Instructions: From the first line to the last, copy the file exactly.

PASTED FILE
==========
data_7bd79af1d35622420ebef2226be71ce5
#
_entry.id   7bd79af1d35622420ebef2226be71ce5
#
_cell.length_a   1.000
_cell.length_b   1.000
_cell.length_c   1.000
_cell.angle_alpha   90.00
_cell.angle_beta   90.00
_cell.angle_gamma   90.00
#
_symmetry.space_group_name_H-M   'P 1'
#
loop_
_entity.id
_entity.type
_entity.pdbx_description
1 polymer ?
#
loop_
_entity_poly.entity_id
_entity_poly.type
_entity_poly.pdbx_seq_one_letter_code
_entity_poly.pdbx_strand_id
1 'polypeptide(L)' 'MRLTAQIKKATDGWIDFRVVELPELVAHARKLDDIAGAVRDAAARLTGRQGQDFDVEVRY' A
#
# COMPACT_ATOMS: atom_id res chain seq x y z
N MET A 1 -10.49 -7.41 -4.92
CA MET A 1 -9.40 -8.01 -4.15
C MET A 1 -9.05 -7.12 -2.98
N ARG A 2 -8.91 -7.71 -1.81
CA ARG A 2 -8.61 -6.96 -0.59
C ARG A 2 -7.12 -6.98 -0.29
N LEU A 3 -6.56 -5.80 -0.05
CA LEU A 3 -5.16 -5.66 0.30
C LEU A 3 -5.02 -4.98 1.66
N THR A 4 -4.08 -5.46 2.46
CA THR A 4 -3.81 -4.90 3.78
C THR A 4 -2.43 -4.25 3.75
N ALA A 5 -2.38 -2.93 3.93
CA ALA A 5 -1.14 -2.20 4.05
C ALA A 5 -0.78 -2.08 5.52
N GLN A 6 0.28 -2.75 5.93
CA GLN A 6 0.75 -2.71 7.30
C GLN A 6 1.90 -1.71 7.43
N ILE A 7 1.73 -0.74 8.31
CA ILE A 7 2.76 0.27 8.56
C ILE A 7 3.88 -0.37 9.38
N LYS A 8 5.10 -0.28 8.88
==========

data_7bd79af1d35622420ebef2226be71ce5
#
_entry.id   7bd79af1d35622420ebef2226be71ce5
#
_cell.length_a   1.000
_cell.length_b   1.000
_cell.length_c   1.000
_cell.angle_alpha   90.00
_cell.angle_beta   90.00
_cell.angle_gamma   90.00
#
_symmetry.space_group_name_H-M   'P 1'
#
loop_
_entity.id
_entity.type
_entity.pdbx_description
1 polymer ?
#
loop_
_entity_poly.entity_id
_entity_poly.type
_entity_poly.pdbx_seq_one_letter_code
_entity_poly.pdbx_strand_id
1 'polypeptide(L)' 'MRLTAQIKKATDGWIDFRVVELPELVAHARKLDDIAGAVRDAAARLTGRQGQDFDVEVRY' A
#
# COMPACT_ATOMS: atom_id res chain seq x y z
N MET A 1 -10.49 -7.41 -4.92
CA MET A 1 -9.40 -8.01 -4.15
C MET A 1 -9.05 -7.12 -2.98
N ARG A 2 -8.91 -7.71 -1.81
CA ARG A 2 -8.61 -6.96 -0.59
C ARG A 2 -7.12 -6.98 -0.29
N LEU A 3 -6.56 -5.80 -0.05
CA LEU A 3 -5.16 -5.66 0.30
C LEU A 3 -5.02 -4.98 1.66
N THR A 4 -4.08 -5.46 2.46
CA THR A 4 -3.81 -4.90 3.78
C THR A 4 -2.43 -4.25 3.75
N ALA A 5 -2.38 -2.93 3.93
CA ALA A 5 -1.14 -2.20 4.05
C ALA A 5 -0.78 -2.08 5.52
N GLN A 6 0.28 -2.75 5.93
CA GLN A 6 0.75 -2.71 7.30
C GLN A 6 1.90 -1.71 7.43
N ILE A 7 1.73 -0.74 8.31
CA ILE A 7 2.76 0.27 8.56
C ILE A 7 3.88 -0.37 9.38
N LYS A 8 5.10 -0.28 8.88